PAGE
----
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Carotenoid‐Based Plumage Colors and Immune Function: Is There a Trade‐Off for Rare Carotenoids?


Fitze, Patrick; Tschirren, Barbara; Gasparini, Julien; Richner, Heinz (2007). Carotenoid‐Based Plumage Colors and Immune Function: Is There a Trade‐Off for Rare Carotenoids? The American Naturalist, 169(S1):S137-S144.

Abstract

Theory suggests that carotenoid‐based signals are used in animal communication because they contain specific information about parasite resistance or immunocompetence. This implies that honesty of carotenoid‐based signals is maintained by a trade‐off between pigmentation and immune function for carotenoids, assuming that the carotenoids used for coloration are also immunoenhancing. We tested this hypothesis by altering the diets of nestling great tits (Parus major) with supplementary beadlets containing the carotenoids that are naturally ingested with food or beadlets containing the carotenoids that are incorporated into the feathers; a control group received beadlets containing no carotenoids. We simultaneously immune challenged half of the nestlings of each supplementation group, using a two‐factorial design. Activation of the immune system led to reduced color expression. However, only nestlings fed with the naturally ingested carotenoids and not with the carotenoids deposited in the feathers showed an increased cellular immune response. This shows that the carotenoids used for ornamentation do not promote the immune function, which conflicts with the trade‐off hypothesis. Our results indicate that honesty of carotenoid‐based signals is maintained by an individual’s physiological limitation to absorb and/or transport carotenoids and by access to carotenoids, indicating that preferences for carotenoid‐based traits in sexual selection or parent‐offspring interactions select for competitive individuals, rather than specifically for immune function.

Abstract

Theory suggests that carotenoid‐based signals are used in animal communication because they contain specific information about parasite resistance or immunocompetence. This implies that honesty of carotenoid‐based signals is maintained by a trade‐off between pigmentation and immune function for carotenoids, assuming that the carotenoids used for coloration are also immunoenhancing. We tested this hypothesis by altering the diets of nestling great tits (Parus major) with supplementary beadlets containing the carotenoids that are naturally ingested with food or beadlets containing the carotenoids that are incorporated into the feathers; a control group received beadlets containing no carotenoids. We simultaneously immune challenged half of the nestlings of each supplementation group, using a two‐factorial design. Activation of the immune system led to reduced color expression. However, only nestlings fed with the naturally ingested carotenoids and not with the carotenoids deposited in the feathers showed an increased cellular immune response. This shows that the carotenoids used for ornamentation do not promote the immune function, which conflicts with the trade‐off hypothesis. Our results indicate that honesty of carotenoid‐based signals is maintained by an individual’s physiological limitation to absorb and/or transport carotenoids and by access to carotenoids, indicating that preferences for carotenoid‐based traits in sexual selection or parent‐offspring interactions select for competitive individuals, rather than specifically for immune function.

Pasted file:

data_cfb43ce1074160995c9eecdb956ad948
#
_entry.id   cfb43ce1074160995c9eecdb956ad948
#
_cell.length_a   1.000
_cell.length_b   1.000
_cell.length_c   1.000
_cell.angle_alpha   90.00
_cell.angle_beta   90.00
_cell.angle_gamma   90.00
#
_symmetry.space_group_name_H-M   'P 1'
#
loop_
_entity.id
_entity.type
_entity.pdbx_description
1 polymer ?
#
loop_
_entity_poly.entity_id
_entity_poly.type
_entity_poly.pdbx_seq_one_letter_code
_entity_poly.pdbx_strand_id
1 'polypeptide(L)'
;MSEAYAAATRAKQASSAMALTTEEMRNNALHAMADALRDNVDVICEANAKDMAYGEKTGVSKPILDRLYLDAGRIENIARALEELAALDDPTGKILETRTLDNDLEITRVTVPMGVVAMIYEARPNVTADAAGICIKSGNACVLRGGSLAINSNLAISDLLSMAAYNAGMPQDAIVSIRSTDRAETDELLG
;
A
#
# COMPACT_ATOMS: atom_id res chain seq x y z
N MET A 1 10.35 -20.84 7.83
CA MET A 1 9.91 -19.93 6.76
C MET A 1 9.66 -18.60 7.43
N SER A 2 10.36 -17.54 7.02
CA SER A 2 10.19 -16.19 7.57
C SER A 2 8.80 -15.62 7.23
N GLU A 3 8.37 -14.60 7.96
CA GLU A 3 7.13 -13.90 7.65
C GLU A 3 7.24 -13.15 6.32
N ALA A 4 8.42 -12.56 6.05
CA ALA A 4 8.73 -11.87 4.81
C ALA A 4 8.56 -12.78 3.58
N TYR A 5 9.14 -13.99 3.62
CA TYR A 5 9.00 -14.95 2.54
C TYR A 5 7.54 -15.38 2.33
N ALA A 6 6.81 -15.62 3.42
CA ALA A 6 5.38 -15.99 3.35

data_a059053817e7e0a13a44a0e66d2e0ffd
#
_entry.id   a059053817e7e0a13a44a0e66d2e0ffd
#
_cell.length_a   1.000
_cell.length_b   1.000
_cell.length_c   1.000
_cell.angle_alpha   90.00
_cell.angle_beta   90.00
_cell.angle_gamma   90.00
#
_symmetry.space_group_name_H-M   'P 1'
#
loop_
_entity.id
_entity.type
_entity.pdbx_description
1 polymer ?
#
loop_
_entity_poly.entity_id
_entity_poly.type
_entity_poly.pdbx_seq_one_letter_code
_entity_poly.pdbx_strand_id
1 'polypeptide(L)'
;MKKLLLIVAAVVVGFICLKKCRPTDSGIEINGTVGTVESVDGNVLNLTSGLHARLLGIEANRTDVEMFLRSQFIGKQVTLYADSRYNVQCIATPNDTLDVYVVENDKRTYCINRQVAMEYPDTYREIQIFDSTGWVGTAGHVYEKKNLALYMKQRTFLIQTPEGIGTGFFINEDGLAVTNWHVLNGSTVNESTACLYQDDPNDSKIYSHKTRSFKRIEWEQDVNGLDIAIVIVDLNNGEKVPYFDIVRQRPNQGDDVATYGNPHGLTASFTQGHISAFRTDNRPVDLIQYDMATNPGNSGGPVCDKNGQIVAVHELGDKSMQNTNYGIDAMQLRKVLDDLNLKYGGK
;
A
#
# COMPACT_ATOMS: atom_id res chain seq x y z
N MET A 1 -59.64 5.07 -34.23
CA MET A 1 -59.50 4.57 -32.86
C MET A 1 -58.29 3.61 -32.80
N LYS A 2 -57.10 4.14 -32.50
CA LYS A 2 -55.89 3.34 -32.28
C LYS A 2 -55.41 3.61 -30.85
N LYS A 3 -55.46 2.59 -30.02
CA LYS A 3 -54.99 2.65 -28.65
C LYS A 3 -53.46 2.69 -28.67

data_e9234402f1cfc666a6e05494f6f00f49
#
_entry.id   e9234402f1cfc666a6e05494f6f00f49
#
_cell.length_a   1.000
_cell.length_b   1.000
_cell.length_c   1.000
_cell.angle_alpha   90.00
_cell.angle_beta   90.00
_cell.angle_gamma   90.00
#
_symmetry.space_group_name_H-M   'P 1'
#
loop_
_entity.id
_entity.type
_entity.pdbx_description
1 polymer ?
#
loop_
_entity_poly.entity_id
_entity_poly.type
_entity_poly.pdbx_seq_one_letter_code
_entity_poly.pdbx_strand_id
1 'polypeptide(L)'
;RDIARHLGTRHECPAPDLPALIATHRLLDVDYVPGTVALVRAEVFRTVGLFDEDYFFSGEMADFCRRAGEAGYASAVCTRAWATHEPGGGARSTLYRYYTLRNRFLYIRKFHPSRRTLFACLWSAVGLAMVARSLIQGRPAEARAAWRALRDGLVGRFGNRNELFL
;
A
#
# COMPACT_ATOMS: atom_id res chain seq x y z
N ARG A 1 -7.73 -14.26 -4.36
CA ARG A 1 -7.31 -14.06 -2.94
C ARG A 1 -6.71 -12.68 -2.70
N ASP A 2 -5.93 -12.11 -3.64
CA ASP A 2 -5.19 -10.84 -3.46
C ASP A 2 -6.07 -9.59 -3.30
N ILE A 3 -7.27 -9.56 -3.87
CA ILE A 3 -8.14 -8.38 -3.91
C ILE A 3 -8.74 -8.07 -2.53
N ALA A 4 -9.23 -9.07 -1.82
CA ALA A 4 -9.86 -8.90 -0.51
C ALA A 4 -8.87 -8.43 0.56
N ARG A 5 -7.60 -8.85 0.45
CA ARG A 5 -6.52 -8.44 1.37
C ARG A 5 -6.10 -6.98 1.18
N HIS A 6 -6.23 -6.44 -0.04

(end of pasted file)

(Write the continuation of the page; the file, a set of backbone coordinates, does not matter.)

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Additional indexing

Item Type:Journal Article, refereed, original work
Communities & Collections:07 Faculty of Science > Institute of Evolutionary Biology and Environmental Studies
Dewey Decimal Classification:570 Life sciences; biology
590 Animals (Zoology)
Language:English
Date:2007
Deposited On:28 Mar 2013 16:02
Last Modified:05 Apr 2016 16:39
Publisher:University of Chicago Press
ISSN:0003-0147
Funders:Swiss National Science Foundation
Publisher DOI:https://doi.org/10.1086/510094

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